It feels like way too many blogs about serverless can't end without mentioning its ability to scale. By any measure I'm a serverless zealot, but even I don't think this is something that should be focused on. While its ability to scale is definitely true, in almost all cases it shouldn't be the reason why you choose serverless.
It's gotten to the point where I specifically avoid mentioning scale when I'm working with new teams and customers unless they bring it up, because it just doesn't matter for most applications.
Is scale really an issue with your internal-facing application, at a business that's got less than 1,000 staff? Even 10,000. You don't need serverless to serve that up.
For the vast vast majority of applications out there, scale is the least of your problems. And if my some miraculous chance it becomes your biggest problem, great! You've found product/market fit, you have customers, it's happy days! But spending time up-front architecting for that scenario as a priority is wrong.
Just look at any of the largest websites and applications you care to name. Do they look like they did in the early days of their development? Extremely unlikely. Did they preemptively architect-away their scale problems? Probably not. Was it a bad thing that stopped them from being successful? I'm sure it caused them pain, but also sure they dealt with it!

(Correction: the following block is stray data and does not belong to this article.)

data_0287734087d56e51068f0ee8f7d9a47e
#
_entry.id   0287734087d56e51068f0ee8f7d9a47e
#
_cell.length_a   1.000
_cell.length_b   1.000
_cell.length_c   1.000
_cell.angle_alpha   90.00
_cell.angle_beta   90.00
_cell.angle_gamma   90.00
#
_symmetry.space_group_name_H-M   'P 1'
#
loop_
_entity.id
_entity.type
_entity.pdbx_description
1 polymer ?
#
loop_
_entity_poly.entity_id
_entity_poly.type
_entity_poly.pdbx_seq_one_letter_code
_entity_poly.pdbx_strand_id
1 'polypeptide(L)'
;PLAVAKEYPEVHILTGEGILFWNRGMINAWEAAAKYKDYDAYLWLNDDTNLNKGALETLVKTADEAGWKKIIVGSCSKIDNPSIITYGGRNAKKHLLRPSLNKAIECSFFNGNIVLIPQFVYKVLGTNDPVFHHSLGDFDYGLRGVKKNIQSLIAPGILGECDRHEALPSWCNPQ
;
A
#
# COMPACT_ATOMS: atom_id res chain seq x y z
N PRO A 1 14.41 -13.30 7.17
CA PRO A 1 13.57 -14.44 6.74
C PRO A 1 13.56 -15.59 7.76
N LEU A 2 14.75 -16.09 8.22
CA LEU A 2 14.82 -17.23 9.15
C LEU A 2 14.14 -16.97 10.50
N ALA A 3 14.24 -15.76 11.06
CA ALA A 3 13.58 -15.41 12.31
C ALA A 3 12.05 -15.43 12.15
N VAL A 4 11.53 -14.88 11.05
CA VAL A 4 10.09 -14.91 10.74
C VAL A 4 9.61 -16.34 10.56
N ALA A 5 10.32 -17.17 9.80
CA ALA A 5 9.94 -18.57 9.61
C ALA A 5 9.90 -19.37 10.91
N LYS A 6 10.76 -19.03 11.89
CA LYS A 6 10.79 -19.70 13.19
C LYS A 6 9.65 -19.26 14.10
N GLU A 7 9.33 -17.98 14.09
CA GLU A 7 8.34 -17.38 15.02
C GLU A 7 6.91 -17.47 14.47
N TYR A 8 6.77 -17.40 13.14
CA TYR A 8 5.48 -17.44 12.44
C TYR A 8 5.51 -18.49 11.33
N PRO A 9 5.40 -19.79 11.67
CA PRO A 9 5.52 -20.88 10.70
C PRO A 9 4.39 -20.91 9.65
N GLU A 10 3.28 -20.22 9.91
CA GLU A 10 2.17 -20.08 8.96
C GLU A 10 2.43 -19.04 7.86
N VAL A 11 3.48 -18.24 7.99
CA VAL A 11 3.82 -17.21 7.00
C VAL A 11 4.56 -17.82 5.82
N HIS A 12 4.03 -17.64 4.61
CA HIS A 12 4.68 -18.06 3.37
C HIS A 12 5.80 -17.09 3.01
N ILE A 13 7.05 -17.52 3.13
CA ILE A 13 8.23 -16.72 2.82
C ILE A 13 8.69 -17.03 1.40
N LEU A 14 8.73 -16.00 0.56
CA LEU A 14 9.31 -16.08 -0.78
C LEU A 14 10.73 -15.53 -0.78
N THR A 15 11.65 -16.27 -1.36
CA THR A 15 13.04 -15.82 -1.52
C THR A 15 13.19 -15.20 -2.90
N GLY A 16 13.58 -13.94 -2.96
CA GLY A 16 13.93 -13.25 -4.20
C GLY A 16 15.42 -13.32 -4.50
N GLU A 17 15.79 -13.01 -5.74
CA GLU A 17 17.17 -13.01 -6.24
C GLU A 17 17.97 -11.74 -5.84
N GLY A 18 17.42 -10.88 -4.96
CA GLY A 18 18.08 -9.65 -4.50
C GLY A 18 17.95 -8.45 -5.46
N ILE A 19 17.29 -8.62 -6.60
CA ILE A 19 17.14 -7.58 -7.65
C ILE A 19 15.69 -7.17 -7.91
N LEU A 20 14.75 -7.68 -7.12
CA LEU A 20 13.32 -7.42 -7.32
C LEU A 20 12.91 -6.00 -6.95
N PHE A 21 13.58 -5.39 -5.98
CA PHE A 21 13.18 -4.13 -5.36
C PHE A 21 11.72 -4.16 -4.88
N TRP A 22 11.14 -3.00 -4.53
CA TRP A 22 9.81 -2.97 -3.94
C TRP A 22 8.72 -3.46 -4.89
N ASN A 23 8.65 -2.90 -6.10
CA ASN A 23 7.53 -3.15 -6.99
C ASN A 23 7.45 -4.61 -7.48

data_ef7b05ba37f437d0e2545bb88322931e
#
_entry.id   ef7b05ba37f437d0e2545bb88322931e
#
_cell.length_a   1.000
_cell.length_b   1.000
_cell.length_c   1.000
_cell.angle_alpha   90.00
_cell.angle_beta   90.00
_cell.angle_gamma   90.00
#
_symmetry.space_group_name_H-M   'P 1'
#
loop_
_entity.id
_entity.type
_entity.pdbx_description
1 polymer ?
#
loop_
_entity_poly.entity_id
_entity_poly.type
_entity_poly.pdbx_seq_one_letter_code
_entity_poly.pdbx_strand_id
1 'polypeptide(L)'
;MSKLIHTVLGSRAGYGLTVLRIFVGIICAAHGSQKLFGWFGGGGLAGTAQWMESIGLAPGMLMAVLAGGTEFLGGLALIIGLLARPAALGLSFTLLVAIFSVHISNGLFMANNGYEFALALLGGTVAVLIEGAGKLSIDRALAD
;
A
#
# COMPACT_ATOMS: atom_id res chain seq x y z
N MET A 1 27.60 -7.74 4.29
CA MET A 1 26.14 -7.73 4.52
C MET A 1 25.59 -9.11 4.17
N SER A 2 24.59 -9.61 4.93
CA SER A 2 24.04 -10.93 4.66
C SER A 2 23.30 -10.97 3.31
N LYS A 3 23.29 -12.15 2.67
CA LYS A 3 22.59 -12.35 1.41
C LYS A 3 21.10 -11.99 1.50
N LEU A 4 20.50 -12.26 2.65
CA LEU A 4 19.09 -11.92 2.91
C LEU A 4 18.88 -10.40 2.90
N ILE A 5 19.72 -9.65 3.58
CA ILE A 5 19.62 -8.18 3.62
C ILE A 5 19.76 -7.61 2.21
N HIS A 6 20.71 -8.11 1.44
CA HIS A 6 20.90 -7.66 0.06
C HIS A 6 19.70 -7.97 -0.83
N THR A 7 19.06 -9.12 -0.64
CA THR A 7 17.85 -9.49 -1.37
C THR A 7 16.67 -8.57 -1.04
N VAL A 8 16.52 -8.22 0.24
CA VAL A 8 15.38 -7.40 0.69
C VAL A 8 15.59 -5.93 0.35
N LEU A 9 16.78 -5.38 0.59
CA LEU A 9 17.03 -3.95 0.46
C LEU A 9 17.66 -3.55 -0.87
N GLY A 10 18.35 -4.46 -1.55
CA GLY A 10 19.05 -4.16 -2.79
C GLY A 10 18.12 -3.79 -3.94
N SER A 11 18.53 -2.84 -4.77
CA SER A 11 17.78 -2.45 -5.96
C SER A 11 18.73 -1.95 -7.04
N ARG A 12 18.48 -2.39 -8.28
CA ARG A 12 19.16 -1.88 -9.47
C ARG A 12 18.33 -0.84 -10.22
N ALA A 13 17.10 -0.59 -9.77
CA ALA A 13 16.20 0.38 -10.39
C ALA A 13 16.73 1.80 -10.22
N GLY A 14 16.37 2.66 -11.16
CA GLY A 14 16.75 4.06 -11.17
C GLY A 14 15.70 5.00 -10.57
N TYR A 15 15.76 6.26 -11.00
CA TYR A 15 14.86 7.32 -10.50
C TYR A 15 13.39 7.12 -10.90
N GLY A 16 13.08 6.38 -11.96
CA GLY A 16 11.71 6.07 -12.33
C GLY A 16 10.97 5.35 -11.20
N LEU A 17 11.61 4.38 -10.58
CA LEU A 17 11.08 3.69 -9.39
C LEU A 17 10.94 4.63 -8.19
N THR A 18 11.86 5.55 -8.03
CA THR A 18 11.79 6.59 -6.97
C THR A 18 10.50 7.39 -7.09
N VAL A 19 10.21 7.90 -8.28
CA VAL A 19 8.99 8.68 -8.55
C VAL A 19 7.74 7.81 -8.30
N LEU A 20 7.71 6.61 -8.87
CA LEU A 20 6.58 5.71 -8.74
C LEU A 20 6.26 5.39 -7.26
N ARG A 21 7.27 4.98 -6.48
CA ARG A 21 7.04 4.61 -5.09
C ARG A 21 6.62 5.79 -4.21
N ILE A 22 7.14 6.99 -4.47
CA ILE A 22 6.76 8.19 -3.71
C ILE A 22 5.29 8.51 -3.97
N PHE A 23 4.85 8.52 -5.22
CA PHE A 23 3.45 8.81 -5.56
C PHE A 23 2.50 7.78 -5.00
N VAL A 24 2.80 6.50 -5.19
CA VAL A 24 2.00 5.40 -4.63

The idea that you would be able to accurately predict what the problems of your application at scale is about as true as your ability to predict the future in any area.
Even if you somehow did predict the exact way that your application will have issues at scale, all that means is that the bottleneck would move to some other component; after all, a chain is only as strong as its weakest link.
I'm not disputing the fact that serverless solutions have great ability to scale. It's true, they do. For completeness, I'd want to point out that sometimes that's a bad thing, because scale doesn't come without cost. A poorly architected solution on serverless will totally scale up to a ridiculous amount of activity (intentional or otherwise), but that still doesn't make it good.
What happens if you get DDoS'd? Do you really want to service all that garbage traffic as fast as possible? Probably not. I sure don't want to pay for it!
The reason you should be choosing serverless is because it represents the commoditisation of compute. It is currently the most accessible and flexible way to avoid doing the "undifferentiated heavy lifting" of running applications on servers.
If that's not your deciding reason for going serverless, then I think you need to reconsider your reasons, or your choice of solution.